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I know a lot of people who make six-figures. One is still working at age 69 because he has debt and two houses to maintain. Another is doctor who receives a full pension from working for the Navy, and had to take on a new job in his late 50s to be able to afford private school for his daughter, his $2.5M house, and his wife. Most people don't LBYMs, they spend up to and beyond their income, regardless of whether they make $50K, $80K, $120K, $250K. Once you get much past $250K, I can't comment.

Most of them have serious debt, and probably have a negative net worth. Check out the White Coat Investor web site. This is run by a doctor who is trying to help doctors with high salaries increase their net worth, rather than spending more than they make.
I was going to make a similar comment. Most doctors don't start earning until in their 30s, start out with large debt, and once getting a paycheque start piling on more debt to keep up with the 'image'. Not saying that doctors don't have the ability to become millionaires pretty easily, just that many don't. Big hat, no cattle, or also from 'The Millionaire Next Door', doctors tend to be under-accumulators of wealth.
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Old 11-20-2020, 02:12 PM   #166
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Another source...
Why hasn't the NW of the top 1% increased from 2017 to 2020. The S&P is up by 74% over this time. Unless they used the nadir in March to suggest that 'even the top 1% is struggling'.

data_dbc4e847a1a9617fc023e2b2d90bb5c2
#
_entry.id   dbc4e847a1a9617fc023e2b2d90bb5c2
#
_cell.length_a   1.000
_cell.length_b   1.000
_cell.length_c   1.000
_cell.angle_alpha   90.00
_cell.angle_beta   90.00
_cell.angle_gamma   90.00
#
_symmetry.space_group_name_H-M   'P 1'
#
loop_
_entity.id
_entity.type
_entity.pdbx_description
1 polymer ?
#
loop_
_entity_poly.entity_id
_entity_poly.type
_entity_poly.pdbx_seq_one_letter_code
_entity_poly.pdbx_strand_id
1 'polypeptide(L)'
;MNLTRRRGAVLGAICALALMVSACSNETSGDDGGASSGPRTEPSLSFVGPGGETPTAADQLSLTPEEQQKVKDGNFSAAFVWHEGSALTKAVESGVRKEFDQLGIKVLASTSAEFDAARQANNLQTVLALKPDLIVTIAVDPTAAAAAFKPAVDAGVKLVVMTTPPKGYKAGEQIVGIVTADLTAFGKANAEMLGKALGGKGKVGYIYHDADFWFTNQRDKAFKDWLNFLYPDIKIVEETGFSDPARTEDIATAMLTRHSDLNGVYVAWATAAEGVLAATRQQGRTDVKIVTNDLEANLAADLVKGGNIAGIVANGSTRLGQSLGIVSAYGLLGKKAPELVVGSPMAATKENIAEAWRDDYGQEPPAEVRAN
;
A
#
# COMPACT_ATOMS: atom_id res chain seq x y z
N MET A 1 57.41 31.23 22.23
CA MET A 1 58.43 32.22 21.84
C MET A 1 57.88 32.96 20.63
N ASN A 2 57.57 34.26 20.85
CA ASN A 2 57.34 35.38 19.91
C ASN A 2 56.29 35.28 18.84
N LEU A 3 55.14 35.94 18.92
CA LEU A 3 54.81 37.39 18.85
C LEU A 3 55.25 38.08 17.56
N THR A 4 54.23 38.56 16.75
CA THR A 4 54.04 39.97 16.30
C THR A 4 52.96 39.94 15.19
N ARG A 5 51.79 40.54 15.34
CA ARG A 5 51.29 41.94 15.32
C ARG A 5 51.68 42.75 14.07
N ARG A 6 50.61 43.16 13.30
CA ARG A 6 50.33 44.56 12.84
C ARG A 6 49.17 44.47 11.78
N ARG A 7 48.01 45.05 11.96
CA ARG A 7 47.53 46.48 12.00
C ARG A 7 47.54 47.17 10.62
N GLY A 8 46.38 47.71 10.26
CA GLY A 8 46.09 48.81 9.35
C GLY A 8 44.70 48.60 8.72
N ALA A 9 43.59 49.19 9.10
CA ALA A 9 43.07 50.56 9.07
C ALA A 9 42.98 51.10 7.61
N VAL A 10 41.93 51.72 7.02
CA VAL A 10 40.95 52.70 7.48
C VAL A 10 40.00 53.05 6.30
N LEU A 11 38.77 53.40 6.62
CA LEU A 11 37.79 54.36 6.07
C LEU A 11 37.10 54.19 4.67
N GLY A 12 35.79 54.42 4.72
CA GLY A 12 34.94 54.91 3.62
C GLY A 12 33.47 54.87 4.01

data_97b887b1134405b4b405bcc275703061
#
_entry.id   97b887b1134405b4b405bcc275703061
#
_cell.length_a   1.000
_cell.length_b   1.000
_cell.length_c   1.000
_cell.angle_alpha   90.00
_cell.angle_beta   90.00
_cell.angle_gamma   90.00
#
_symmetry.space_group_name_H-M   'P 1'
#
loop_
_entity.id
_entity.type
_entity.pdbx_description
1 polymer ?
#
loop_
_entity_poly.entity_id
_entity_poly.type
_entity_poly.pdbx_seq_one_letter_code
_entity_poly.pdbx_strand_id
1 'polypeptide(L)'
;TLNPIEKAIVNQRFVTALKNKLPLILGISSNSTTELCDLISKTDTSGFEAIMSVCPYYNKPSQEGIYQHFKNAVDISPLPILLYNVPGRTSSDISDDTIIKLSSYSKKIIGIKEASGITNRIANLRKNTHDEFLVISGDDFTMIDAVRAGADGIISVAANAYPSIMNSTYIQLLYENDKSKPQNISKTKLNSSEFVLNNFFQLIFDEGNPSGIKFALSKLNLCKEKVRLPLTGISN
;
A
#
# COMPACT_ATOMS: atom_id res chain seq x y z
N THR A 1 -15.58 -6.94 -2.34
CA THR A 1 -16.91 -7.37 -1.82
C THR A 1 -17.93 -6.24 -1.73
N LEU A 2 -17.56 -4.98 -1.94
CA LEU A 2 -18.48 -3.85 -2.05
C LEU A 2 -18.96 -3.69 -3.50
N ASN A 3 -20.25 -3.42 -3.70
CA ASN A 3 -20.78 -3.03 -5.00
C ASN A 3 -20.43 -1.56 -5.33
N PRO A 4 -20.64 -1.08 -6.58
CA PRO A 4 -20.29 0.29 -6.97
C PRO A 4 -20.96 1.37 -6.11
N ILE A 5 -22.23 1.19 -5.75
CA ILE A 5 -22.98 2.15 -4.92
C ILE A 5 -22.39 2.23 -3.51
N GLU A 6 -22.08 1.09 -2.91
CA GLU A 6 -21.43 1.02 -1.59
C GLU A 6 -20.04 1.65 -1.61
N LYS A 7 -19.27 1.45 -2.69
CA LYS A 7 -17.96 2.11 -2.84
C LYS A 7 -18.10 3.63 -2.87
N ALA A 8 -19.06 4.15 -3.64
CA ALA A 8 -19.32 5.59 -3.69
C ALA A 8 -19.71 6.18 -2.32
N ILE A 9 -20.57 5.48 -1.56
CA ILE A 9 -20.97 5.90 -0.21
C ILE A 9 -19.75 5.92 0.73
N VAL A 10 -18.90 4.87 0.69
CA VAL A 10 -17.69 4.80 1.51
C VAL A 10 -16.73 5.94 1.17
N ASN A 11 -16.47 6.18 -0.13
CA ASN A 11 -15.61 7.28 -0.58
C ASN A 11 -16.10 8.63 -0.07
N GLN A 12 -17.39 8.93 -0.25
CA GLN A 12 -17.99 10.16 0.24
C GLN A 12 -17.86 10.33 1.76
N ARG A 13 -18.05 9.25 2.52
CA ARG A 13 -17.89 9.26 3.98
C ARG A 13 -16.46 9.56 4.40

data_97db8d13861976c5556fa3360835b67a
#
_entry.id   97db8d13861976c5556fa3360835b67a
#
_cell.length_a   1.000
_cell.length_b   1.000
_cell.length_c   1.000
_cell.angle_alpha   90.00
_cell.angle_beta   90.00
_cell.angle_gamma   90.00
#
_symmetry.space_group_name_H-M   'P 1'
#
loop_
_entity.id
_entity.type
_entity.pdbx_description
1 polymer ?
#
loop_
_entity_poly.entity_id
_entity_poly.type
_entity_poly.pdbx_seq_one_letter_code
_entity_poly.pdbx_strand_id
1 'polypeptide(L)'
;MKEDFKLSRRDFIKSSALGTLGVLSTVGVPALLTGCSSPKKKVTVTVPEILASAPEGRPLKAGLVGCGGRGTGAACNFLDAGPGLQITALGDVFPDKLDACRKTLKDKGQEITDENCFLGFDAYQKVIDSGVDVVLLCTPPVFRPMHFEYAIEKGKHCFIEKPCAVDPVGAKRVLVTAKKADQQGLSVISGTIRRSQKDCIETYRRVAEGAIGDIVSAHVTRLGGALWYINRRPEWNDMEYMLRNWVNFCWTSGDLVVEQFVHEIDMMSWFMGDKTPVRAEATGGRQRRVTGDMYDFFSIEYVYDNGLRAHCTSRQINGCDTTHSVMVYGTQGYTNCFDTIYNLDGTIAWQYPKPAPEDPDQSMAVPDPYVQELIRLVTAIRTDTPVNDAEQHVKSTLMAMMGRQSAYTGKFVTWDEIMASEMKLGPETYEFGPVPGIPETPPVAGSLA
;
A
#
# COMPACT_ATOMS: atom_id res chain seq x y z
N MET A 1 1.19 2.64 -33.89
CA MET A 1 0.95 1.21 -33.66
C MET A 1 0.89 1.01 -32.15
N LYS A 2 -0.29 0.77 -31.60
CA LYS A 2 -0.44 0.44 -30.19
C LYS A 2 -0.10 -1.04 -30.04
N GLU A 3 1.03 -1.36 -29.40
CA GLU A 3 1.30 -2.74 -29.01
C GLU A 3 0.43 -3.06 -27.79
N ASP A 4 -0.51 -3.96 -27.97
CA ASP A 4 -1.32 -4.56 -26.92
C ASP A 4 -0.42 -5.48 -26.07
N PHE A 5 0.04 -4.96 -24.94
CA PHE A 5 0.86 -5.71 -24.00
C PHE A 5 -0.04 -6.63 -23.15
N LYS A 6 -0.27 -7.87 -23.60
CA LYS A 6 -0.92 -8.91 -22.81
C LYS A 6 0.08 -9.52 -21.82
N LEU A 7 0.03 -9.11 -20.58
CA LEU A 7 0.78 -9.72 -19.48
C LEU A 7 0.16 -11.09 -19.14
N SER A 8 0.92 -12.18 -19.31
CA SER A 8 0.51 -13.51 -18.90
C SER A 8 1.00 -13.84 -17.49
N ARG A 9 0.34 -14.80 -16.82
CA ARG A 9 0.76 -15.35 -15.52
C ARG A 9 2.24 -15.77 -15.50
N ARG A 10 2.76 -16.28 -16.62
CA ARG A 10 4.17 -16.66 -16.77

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Old 11-20-2020, 02:16 PM   #167
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Why hasn't the NW of the top 1% increased from 2017 to 2020. The S&P is up by 74% over this time. Unless the used the nadir in March to suggest that 'even the top 1% is struggling'.
More disturbingly, how am I not in the top 10% yet?
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Old 11-20-2020, 02:27 PM   #168
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Why hasn't the NW of the top 1% increased from 2017 to 2020. The S&P is up by 74% over this time. Unless the used the nadir in March to suggest that 'even the top 1% is struggling'.
May be that is what 'CPI adjusted' above the chart mean. But I would not think inflation rate got overestimated so much that those 1%, even after retirement, have not advanced their NW. Perhaps it was the fiscal year data so the number was produced in July where the annual growth of stock was in the red from covid?